– There are so many aspects beyond the garment itself that need to be taken into consideration when designing. For instance will the user need to wash or iron the garment often? Is the garment easy to dispose of or transform into something else?

– There are always so many ways to improve the sustainability of a design, so it is a process that keeps growing.

How do you think sustainable fashion can move from a niche to the mainstream?

Annie: There are very few new and exciting designers who genuinely care about sustainability, and it would be great for this to change. Large designers are often guilty of green-washing consumers, or making poor attempts at sustainability that make this branch of design seem like a joke or a fad. Then of course, there is the problem since brands have to sell to make money ; nobody wants to slow down the pace of fashion, or create fewer, longer lasting garments. The whole attitude towards consumption needs to change, and consumers need to start appreciating craftsmanship and slow fashion more.

What is the biggest misconception about sustainable fashion?

Annie: The biggest problem in my opinion is green-washing, and large companies using sustainability as way of advertising and marketing. This sort of false “sustainability” or “eco-friendly” clothing is damaging to those who genuinely care about the environment and workers rights.

What is your advice for the next breed of fashion designers?

Annie: Start learning about ways to be more sustainable as early on in your education as possible.

What is next in store for you?

Annie: This year I will be interning for Bernhard Willhelm, Vivienne Westwood and then a new brand in Shanghai, after which I will go back to university to begin my final collection.

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You can follow Annie on Instagram.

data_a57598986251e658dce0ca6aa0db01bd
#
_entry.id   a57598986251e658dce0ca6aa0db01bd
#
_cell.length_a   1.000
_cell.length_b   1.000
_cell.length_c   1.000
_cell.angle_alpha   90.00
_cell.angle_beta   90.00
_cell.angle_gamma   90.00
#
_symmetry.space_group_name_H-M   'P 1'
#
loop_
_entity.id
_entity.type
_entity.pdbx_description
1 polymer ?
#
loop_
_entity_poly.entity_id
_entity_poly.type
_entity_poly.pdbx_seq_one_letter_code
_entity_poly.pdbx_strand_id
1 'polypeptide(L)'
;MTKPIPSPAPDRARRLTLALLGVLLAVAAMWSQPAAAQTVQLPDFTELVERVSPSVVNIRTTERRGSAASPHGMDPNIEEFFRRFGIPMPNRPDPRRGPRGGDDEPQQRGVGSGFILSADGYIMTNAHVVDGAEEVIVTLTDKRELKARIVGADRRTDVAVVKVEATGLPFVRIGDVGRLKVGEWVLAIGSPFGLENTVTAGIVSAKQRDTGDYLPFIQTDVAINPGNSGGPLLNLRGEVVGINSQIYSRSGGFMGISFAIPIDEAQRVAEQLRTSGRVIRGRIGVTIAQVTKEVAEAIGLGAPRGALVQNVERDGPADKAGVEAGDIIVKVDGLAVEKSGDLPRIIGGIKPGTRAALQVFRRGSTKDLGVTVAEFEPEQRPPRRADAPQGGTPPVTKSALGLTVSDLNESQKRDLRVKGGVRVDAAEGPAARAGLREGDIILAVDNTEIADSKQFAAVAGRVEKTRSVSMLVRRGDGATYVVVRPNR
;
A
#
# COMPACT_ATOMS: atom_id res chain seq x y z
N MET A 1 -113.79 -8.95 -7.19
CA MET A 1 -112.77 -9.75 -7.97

Watch Frontline Fashion, a  documentary following these talented Asian and European emerging fashion designers determined to change the future of fashion. As they descend into Hong Kong for the design battle of their lives, all eyes are on the first prize; to design an up-cycled collection for China’s leading luxury brand, Shanghai Tang. This documentary is available on iTunes here.

The next cycle of the EcoChic Design Awards is open for application from 3 January to 3 April 2017. Interested students can find more details here.

 

 

Meet Belle Benyasarn: Finalist of the EcoChic Design Award 2016

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The EcoChic Design Award 2015-16 Thailand finalist_Belle Benyasarn.jpgThrough the next two months, GreenStitched sits down with the finalists of EcoChic Design Award 2015/16. EcoChic Design Award is a sustainable fashion design competition organised by Redress, inspiring emerging fashion designers and students to create mainstream clothing with minimal textile waste.

The interviews with these young designers will be posted every Wednesday on GreenStitched.

Today we meet Belle, a fashion designer from Thailand.

What brought you into the world of fashion? That ‘aha’ moment which opened doors  to sustainable fashion?